Students have the right to feedback on assessment performance. Feedback can be given to a class as a whole or if you wish you may request to view your submission under staff supervision (consult the relevant lecturer). The time limit for such requests is the end of Week 3 of the semester that follows the examination diet.
The purpose of viewing your script with a member of staff is to see where you made mistakes and to learn from them so that you gain insight into how you may improve your technique or specific knowledge for a module. It is not an opportunity for negotiation on the marks awarded. If a student notices that marks have been added up incorrectly, or that marks have been transferred incorrectly , or that some portion of the work has not been marked, they can bring this to the attention of the member of staff who is monitoring the viewing. There is a well-defined appeals policy, but this specifically excludes appeals on the grounds of disagreement with an academic judgement.
The University recognises that some students may experience extenuating personal circumstances affecting academic performance. In order for these to be taken into account, they must be reported as soon as possible, as detailed under Absence. In addition, note that:
“The following are NOT considered valid grounds for requesting a review of an academic decision and appeals based on such reasons will be rejected: … the retrospective reporting of extenuating personal circumstances that might have been reasonably made known at the time” (Reproduced from Policy on Student Academic Appeals)
There are various academic adjustments that may be made to compensate for legitimate circumstances affecting students’ studies. Such adjustments can only be authorised by the appropriate coordinator or the Director of Teaching.
An extension is a straightforward adjustment to a continuous assessment deadline for an affected student.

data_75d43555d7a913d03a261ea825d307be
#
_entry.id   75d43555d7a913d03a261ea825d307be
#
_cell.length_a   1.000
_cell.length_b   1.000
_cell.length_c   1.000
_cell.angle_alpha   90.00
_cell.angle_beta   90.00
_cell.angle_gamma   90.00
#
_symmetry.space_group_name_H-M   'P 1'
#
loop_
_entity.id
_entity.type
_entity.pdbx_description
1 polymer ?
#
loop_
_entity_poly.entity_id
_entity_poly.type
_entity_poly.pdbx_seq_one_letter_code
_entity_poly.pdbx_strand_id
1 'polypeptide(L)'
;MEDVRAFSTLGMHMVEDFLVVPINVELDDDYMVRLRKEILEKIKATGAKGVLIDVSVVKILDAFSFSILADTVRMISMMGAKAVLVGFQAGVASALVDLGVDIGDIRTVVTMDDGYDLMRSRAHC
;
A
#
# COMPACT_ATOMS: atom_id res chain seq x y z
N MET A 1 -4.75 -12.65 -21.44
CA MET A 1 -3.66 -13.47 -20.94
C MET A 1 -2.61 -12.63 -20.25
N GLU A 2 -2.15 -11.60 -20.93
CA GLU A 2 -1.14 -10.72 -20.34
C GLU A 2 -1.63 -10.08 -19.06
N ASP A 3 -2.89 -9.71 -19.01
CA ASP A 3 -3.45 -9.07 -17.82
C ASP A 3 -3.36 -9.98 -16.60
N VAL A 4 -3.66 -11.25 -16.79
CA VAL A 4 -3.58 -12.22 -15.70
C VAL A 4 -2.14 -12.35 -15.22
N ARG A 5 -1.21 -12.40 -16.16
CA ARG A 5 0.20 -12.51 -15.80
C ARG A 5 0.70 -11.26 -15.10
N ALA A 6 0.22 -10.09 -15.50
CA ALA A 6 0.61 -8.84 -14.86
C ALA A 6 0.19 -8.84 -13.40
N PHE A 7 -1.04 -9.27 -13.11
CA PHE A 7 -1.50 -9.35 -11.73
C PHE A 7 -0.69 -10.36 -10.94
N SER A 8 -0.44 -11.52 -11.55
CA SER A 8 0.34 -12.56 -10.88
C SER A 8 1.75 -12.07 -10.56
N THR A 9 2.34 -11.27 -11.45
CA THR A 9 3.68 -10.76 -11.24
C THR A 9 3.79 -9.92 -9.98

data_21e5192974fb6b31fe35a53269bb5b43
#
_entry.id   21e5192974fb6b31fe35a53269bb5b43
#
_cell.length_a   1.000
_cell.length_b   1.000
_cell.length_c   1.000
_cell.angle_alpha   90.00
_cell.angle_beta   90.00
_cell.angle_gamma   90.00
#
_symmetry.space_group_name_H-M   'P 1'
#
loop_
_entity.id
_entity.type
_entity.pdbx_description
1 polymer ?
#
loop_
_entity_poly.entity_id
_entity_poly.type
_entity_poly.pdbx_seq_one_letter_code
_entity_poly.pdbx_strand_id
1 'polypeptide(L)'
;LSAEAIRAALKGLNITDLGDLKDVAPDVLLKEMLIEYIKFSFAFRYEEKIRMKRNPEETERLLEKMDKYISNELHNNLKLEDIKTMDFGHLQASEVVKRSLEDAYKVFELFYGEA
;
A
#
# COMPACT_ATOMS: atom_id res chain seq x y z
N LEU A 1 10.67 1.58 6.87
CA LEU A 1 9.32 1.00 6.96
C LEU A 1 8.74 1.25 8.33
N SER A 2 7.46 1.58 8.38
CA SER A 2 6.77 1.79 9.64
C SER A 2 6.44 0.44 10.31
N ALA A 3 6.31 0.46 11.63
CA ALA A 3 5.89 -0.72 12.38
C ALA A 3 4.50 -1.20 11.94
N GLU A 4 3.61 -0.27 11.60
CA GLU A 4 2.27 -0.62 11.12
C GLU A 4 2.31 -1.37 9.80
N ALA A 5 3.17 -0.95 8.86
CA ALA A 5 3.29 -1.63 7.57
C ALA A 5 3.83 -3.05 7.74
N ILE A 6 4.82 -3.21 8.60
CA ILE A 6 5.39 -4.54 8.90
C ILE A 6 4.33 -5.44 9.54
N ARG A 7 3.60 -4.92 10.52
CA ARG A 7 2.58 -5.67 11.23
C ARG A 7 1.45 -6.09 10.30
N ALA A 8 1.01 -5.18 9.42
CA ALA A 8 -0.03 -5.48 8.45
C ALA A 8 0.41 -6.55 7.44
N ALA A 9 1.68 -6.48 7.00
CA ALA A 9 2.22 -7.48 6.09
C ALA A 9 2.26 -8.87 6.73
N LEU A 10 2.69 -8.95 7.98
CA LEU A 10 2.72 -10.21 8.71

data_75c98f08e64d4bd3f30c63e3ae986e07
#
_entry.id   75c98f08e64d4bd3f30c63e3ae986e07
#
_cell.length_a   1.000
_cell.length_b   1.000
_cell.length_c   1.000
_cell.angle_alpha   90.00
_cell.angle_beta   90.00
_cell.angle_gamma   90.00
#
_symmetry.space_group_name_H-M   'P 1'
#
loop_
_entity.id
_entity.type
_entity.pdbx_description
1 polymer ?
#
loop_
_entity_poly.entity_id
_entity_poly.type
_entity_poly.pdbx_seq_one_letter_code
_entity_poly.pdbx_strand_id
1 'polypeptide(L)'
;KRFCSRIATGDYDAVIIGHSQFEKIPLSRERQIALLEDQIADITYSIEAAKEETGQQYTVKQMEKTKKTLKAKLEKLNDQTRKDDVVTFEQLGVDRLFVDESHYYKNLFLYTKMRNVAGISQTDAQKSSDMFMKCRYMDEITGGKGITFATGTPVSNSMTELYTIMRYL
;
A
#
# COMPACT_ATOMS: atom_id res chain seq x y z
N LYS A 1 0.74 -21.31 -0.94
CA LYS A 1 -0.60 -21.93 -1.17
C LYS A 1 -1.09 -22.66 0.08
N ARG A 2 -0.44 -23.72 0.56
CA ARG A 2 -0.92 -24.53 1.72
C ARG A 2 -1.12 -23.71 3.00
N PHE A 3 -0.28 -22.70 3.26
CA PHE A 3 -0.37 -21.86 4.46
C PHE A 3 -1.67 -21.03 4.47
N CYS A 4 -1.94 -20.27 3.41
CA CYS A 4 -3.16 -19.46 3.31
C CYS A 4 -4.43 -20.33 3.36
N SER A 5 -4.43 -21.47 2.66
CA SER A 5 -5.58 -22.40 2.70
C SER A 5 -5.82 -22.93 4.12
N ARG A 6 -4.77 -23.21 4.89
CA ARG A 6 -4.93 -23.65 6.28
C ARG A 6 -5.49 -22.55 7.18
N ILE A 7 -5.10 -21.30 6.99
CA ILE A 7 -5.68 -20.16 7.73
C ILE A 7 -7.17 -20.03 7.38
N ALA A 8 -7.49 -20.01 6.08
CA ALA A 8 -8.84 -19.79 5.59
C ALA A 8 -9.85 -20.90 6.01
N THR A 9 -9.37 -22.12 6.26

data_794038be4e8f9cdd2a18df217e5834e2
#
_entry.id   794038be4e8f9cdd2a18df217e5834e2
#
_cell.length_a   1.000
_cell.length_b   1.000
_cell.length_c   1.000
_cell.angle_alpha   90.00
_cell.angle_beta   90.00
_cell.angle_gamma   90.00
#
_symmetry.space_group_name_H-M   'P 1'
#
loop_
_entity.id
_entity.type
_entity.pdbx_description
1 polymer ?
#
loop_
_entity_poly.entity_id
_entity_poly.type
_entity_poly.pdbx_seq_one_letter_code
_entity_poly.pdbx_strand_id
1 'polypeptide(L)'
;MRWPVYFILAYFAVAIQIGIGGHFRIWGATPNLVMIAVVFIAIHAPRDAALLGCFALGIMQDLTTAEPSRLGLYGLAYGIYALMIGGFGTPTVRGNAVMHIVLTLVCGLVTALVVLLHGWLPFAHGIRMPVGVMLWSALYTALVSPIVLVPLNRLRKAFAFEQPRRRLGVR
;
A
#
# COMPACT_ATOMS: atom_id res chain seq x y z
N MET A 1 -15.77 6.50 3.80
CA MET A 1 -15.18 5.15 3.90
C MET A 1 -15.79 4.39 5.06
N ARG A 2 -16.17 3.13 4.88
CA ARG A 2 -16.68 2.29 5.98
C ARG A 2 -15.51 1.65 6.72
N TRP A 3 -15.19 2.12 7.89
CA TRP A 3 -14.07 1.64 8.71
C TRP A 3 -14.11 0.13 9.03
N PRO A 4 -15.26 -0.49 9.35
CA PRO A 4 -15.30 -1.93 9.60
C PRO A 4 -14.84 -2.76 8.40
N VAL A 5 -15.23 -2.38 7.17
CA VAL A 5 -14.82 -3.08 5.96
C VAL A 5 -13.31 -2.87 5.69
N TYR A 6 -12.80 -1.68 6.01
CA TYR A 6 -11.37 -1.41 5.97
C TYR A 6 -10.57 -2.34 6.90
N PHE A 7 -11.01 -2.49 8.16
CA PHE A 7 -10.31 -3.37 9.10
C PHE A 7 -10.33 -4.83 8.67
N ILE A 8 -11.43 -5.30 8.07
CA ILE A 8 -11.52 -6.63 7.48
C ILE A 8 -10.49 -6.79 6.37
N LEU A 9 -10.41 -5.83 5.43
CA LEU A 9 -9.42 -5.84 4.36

See University policy on deferred assessments.
In rare cases the requirement to complete a particular assessment may be waived entirely. The maximum proportion of the overall credit for a module that can be waived is 25%.
S-coding is the method the University uses to recognise that special circumstances have affected most or all of the work of a module. It provides a mechanism for some adversely affected grades to be excluded from degree classification. More information can be found here.
For modules including assessment by exam, a student failing the module with a grade of at least 4, and fulfilling all compulsory elements, has the right to reassessment by exam at the next resit diet. There is no opportunity for reassessment of continual assessment. The final reassessment grade is calculated from the resit exam mark and the original continuous assessment mark, using the same algorithm as for the initial assessment. For Honours and Masters modules, grades achieved at reassessment are capped at 7.
For modules assessed solely by continuous assessment and/or class tests, a student failing the module has no right to reassessment unless indicated otherwise in the Module Catalogue for the relevant academic year.
Reassessment for 3000-level modules taken within a General Science programme is handled in the same way as for Honours modules.